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Dancing on the Edge of Tonality – Lyric Say

The Grammy-nominated JACK Quartet carried out six virtuosic  works―4 by residing composers, two of whom had been in attendance Sunday afternoon—at a sold-out Calderwood Corridor. The ISGM live performance danced on the sting of conventional Western tonality, with items that blurred the microtones and meters to gorgeous impact.

Cellist, Jay Campbell remarked that microtonal music “starts to get nauseating—which we like,” eliciting laughter. However when the JACK Quartet performs with this a lot enthusiasm and vigor, a panoramic, nauseous pleasure stands out as the solely possibility for the viewers too.  

A world premiere composition, deepening paths of resonant gentle, by Jeffrey Mumford switched between plucked notes and sustained, broad phrases, with these actions always interrupting one another. The quartet created an off-kilter shimmering sound–chords glistening briefly earlier than fraying into thrilling staccato, plucked sections, and wide-ranging runs. Chords, with various ranges of conventional Western tonality, glistened briefly earlier than fraying into thrilling staccato, plucked sections, and wide-ranging runs. The paths ended with a plucked staccato on the cello and a held, bowed word on the viola; the 2 motifs of plucking and bowing lastly united. The ensemble gave the work a vigorous purposefulness—each fray and unison sounding completely deliberate.

After Miserere by the ensemble’s violinist Christopher Otto, JACK turned to John Zorn’s 2004 Necronomicon with a frantic sizzle. Repeated struck chords seemed like its title Necronomicon, a “book of black magic” over its brisk, fiery first and fifth actions and a pensive, quiet second and fourth. Whereas different teams may need provided a sluggish, lilting, and monotonous piano motion, the JACKs rendered it with breathtaking dynamics; their slight crescendo from a pianississimo to pianissimo proved extra thrilling than many ensembles’ fortes.

The ensemble retook the stage with a shock—the 16th-century madrigal, Musica prisca caput, by Nicola Vicentino. The Vicentino reaffirmed the JACK’s means to execute interval music with the identical excellence as modern examples. Although the promotion for this live performance appeared to minimize custom, it nonetheless implied “… how vital the string quartet remains some 275 years after Haydn defined the genre.” The ensemble’s tackle the madrigal evidenced a capability breathe life into works from any century.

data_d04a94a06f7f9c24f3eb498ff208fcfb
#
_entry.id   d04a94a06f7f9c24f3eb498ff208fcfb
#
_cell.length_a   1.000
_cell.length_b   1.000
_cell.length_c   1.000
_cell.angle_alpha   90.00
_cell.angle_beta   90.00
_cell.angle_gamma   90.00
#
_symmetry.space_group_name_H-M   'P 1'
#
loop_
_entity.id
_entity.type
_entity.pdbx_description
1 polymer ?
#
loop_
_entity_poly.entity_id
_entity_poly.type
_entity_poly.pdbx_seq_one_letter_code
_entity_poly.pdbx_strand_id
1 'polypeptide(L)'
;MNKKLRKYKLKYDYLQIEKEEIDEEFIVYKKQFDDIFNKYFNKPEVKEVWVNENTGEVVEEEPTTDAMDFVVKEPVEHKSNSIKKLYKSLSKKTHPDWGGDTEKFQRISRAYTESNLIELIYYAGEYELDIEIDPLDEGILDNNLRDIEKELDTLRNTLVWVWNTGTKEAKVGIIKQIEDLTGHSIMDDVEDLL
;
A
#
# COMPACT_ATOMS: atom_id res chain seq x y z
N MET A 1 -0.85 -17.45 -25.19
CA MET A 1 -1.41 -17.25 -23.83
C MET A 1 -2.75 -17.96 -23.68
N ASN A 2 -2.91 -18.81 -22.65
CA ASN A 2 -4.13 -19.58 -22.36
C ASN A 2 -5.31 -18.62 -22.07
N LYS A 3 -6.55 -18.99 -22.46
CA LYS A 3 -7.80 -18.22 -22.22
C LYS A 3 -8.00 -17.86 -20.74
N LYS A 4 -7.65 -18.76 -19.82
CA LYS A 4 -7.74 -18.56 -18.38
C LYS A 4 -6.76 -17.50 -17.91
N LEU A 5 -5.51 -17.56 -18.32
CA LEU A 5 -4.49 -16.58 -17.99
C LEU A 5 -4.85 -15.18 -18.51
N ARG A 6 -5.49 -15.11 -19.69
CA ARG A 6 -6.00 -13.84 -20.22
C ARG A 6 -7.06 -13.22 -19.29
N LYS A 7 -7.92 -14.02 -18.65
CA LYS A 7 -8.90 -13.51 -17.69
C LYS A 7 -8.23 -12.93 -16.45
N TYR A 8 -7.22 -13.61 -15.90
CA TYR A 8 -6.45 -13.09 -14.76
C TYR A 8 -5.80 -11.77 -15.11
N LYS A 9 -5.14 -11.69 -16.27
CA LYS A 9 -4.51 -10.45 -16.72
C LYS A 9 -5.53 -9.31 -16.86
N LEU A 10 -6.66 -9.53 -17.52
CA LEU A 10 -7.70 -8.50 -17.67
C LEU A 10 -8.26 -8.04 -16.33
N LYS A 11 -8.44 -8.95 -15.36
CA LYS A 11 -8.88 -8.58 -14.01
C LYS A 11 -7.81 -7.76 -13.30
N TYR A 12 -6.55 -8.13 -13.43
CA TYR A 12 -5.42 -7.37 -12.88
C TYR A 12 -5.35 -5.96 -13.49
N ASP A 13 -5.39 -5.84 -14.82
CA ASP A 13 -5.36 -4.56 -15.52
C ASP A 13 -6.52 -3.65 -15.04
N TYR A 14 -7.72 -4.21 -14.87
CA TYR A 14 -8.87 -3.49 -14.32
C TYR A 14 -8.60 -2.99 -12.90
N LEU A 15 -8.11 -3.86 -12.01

Tangled Madrigal by Amy Williams, picked up motifs from Vicentino, remodeling them right into a complementary modern texture.

Jack Quartet (Henrik Olund photograph)

Iannis Xenakis’s Tetras, showcased the JACK’s accuracy of pitch and ensemble precision. Tetras requires the ensemble to play above and under the bridge, on the fingerboard, and on the picket sides of the devices, pushing the boundaries of propriety for the style, begging the query as as to if there’s a “right” strategy to play the violin or if any non-standard a part of the instrument will be sounded with musical outcomes. The strokes that got here from under the bridge, sounding like radio static, eliciting chuckles. Because the work furled its banner over the subsequent quarter-hour, nevertheless, the laughter ceased, as amazed smiles saluted the polyphonies and unique sounds.

In his pre-concert remarks, the Gardner’s Curator of Music, George Metal, described Iannis Xenakis as “one whose innovations we still have to assimilate.” With its depth of engagement and intentionality, the JACK Quartet breathed new life into each the normal and the modern.

Jared Hackworth is an English graduate scholar at Boston Faculty and a proud choral musician within the Again Bay Chorale. He research the interconnections between cities, the humanities, and humanities, and works with The College of The New York Instances.

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